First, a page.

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A Failure Revisited: The First Finnish Computer Construction Project

The establishing of a national computing center in Finland
  • Petri Paju
Conference paper
Part of the IFIP International Federation for Information Processing book series (IFIPAICT, volume 174)

Abstract

In this article, the first Finnish computer construction, previously claimed to have produced only an out-dated machine, is studied as an integral part of an attempt to establish a national computer center in Finland. I argue that the aim of the Finnish Committee for Mathematical Machines (1954–1960) was more similar to its Swedish and Danish counterparts than has been recognized, even though the Finnish Committee decided to duplicate a German Gla computer in 1954. The similarity with Sweden and Denmark arises from the aim of the Committee to establish a national computing center, like the ones in Stockholm and Copenhagen, in Helsinki during its first two years. Furthermore, this plan for the national computing center, or the building of a single computer, the ESKO, did not gain the support it needed either from the state nor the former punched card machine users, because of the politically and economically difficult situation in post-war Finnish society. In the uncertain economic year of 1956, the Finnish punched card customers of IBM decided to continue collaborating with IBM alone. Moreover, IBM also benefited by receiving expert work force educated in the Committee’s computer construction project. Hopefully this Finnish case, being unsuccessful and therefore unlike other Scandinavian countries, can also assist in further comprehending the preconditions that lead to more successful developments like those in Sweden and Denmark.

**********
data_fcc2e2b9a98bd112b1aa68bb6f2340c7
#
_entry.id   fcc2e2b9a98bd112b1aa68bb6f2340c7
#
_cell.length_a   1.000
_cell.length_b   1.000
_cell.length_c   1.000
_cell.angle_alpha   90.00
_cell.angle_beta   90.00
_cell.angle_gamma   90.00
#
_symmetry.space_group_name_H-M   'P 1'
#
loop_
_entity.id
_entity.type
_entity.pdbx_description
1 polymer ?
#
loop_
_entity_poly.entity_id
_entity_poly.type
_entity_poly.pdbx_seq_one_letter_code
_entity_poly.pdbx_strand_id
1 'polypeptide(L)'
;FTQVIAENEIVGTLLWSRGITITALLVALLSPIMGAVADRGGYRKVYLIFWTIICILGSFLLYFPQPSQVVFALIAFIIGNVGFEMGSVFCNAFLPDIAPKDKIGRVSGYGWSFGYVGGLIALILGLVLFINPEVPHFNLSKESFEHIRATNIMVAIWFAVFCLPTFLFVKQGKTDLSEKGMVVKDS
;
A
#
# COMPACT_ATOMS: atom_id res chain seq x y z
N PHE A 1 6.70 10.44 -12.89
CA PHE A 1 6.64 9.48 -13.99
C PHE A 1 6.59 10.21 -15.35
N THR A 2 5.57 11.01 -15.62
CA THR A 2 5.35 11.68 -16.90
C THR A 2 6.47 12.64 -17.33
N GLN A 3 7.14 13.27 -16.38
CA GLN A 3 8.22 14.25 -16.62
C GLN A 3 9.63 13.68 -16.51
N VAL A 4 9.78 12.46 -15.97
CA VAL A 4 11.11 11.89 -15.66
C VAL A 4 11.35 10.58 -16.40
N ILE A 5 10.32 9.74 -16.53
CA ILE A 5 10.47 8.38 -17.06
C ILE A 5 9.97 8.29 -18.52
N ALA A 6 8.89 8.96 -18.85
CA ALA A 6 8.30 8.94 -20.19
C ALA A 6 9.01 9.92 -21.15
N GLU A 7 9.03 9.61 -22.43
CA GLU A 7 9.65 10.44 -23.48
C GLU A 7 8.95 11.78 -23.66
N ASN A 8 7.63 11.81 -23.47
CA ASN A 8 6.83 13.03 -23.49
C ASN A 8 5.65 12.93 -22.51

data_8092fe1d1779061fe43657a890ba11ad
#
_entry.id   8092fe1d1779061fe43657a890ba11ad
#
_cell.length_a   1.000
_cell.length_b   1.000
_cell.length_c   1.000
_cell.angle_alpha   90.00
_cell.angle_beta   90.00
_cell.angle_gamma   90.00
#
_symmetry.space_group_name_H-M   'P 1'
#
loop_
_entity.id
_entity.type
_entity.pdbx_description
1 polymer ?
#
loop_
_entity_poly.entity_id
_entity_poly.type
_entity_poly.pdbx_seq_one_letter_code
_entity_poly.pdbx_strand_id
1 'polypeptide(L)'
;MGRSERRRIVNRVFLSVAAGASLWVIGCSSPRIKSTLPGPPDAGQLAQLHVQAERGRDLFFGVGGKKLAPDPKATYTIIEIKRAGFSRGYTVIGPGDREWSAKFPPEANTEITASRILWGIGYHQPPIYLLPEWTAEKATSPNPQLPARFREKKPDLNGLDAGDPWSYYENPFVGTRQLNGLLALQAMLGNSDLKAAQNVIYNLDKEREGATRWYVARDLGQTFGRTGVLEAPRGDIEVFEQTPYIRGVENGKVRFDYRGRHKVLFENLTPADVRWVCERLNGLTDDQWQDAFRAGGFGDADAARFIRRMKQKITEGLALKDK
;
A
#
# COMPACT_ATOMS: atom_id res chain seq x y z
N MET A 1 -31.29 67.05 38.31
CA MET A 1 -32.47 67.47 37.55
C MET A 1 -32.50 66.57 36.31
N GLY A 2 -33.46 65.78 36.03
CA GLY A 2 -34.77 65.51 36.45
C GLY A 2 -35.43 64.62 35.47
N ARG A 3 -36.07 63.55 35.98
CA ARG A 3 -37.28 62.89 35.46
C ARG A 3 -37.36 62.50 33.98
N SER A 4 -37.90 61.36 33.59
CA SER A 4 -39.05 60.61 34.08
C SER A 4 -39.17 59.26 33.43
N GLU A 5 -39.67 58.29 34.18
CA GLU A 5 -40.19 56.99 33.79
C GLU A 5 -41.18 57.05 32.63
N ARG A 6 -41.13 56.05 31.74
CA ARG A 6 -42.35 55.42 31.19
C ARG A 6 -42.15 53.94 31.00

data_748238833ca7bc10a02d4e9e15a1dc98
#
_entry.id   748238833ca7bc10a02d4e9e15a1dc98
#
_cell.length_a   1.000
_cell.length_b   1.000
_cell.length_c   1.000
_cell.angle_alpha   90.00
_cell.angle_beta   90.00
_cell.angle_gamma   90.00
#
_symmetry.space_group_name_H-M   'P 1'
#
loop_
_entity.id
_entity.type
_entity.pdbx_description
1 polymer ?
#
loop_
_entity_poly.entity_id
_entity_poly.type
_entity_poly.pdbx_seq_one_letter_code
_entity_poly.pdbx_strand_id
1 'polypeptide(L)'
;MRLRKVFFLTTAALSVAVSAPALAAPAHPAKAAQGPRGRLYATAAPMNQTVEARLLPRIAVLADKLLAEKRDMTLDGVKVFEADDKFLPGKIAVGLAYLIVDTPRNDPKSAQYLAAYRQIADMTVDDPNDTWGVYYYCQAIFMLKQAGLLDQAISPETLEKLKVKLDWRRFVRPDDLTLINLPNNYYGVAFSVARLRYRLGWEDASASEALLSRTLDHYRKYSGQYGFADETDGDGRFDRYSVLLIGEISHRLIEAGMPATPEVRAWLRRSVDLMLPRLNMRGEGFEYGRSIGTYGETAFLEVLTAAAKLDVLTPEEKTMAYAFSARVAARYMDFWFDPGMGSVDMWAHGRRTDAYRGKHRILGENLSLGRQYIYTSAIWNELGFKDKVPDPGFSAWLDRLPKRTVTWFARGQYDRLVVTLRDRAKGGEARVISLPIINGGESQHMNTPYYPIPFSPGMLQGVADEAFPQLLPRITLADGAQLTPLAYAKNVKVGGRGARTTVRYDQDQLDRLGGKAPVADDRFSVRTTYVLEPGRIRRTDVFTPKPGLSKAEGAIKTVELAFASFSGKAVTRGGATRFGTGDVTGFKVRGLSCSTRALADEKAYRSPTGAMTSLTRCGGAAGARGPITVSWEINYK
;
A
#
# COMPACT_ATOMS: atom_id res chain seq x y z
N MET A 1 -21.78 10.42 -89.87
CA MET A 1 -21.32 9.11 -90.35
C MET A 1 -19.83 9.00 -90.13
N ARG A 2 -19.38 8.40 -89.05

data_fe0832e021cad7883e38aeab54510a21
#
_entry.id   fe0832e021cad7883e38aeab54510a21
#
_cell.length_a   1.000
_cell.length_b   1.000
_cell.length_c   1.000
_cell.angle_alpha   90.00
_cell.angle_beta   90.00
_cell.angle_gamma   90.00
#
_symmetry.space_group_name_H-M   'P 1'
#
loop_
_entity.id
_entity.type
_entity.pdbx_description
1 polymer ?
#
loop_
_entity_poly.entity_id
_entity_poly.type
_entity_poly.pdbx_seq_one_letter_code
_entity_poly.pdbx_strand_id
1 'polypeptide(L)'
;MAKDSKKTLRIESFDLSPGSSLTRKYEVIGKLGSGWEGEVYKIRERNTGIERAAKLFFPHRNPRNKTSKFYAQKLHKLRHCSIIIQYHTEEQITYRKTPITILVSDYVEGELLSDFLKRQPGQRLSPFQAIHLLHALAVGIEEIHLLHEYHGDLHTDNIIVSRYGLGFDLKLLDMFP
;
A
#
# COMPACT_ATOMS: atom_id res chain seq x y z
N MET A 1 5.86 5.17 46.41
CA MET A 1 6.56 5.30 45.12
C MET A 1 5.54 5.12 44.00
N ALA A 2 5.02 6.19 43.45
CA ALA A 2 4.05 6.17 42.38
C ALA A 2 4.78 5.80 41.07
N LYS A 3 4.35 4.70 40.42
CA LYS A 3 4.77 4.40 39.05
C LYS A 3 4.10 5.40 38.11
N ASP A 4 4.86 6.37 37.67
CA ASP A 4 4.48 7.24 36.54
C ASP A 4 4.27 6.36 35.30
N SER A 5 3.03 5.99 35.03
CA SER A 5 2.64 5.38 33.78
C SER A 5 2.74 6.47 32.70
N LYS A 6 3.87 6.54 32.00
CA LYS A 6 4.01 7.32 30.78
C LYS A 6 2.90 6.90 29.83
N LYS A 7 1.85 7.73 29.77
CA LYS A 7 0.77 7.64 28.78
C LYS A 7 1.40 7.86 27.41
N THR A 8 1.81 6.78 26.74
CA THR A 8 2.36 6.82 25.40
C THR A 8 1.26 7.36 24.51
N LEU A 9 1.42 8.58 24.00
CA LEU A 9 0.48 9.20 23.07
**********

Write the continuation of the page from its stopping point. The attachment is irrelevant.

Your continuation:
Key words

Finnish Computing history Esko computer Scandinavian — German co-operation punched card use Rolf Nevanlinna 

References

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Copyright information

© International Federation for Information Processing 2005

Authors and Affiliations

  • Petri Paju
    • 1
  1. 1.Cultural HistoryUniversity of TurkuFinland

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